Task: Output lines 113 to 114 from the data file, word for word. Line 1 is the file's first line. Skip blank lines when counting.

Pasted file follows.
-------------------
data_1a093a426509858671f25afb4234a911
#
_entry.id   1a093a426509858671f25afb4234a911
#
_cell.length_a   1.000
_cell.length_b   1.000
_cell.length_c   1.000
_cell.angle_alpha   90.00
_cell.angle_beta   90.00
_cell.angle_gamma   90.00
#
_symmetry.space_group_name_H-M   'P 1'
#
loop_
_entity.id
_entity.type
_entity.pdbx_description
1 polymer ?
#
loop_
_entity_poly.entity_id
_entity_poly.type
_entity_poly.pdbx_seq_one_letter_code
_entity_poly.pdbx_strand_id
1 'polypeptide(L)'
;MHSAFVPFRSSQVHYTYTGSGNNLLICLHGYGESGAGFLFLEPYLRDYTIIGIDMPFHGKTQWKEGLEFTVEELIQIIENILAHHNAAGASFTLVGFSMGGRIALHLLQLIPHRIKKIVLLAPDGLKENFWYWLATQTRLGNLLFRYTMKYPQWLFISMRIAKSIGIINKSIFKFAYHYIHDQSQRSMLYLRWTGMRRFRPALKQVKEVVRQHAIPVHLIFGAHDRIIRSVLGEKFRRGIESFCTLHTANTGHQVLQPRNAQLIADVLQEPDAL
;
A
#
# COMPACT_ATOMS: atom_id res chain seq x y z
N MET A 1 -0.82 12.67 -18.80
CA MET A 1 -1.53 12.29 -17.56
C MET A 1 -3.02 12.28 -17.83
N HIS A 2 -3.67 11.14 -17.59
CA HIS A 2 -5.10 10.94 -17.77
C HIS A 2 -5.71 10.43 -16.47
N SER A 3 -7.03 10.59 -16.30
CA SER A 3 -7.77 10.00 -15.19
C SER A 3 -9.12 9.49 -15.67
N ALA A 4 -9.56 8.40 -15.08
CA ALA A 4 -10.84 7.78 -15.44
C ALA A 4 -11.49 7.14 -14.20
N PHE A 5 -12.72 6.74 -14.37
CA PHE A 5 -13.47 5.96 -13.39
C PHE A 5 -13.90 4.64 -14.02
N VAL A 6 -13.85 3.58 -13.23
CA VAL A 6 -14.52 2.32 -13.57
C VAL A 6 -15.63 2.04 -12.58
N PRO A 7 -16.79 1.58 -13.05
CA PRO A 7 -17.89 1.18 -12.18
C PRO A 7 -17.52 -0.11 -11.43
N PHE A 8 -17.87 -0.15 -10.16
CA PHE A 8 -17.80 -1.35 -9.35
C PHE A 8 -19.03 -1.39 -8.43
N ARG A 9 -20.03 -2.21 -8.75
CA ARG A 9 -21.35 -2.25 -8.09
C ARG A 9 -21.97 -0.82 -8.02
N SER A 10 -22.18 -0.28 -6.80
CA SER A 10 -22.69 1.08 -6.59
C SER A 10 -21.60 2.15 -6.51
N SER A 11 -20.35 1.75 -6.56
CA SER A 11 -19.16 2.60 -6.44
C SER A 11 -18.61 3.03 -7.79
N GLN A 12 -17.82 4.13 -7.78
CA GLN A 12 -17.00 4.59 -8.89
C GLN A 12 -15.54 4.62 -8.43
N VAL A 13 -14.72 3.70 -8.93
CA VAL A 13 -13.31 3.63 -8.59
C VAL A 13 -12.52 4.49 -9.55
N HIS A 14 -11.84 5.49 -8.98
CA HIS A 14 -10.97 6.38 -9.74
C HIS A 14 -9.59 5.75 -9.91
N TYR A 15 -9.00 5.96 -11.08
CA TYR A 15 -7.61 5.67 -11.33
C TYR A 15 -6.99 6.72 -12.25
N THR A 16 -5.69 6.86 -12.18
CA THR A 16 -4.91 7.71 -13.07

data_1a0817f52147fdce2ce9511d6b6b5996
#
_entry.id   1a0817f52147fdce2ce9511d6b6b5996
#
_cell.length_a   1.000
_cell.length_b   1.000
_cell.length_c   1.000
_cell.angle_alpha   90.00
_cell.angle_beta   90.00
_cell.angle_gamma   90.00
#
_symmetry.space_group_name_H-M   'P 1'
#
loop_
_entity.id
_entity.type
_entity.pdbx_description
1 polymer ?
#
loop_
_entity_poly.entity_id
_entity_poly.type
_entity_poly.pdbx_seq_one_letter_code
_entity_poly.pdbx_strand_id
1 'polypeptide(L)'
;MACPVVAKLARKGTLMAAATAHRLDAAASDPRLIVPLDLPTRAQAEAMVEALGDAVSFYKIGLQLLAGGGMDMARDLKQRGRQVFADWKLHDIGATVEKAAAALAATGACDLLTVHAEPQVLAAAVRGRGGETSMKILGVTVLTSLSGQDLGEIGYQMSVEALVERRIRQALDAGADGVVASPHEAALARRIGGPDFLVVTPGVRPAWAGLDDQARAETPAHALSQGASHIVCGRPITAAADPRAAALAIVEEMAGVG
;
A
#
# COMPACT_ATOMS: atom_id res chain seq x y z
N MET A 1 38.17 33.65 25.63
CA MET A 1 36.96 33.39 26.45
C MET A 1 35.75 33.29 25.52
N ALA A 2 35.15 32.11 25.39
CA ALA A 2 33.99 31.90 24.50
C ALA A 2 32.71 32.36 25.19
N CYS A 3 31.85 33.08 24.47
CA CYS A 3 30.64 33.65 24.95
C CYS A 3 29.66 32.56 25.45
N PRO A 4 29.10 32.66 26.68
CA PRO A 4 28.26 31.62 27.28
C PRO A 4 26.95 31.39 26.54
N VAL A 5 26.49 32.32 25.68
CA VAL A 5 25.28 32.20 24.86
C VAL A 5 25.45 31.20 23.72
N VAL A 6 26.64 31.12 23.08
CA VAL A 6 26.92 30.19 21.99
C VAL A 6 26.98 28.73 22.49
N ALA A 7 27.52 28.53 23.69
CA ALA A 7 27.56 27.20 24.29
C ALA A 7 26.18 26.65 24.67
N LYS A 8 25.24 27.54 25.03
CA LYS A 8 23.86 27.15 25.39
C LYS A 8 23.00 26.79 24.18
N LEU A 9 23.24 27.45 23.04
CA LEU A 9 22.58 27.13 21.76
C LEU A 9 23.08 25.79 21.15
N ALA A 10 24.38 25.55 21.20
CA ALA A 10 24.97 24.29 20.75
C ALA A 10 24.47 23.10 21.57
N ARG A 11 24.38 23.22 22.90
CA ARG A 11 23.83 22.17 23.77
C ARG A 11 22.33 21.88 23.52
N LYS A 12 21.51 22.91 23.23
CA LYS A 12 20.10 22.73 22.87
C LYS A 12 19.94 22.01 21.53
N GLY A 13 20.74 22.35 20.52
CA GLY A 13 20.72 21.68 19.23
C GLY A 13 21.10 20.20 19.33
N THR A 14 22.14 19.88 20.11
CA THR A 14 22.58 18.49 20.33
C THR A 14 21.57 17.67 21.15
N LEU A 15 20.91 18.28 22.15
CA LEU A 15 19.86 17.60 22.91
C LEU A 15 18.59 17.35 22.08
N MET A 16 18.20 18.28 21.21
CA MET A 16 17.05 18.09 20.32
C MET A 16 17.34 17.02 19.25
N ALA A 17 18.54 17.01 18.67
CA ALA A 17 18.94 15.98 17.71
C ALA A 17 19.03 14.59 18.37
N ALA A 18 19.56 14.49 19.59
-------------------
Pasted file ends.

C ALA A 2 32.71 32.36 25.19
N CYS A 3 31.85 33.08 24.47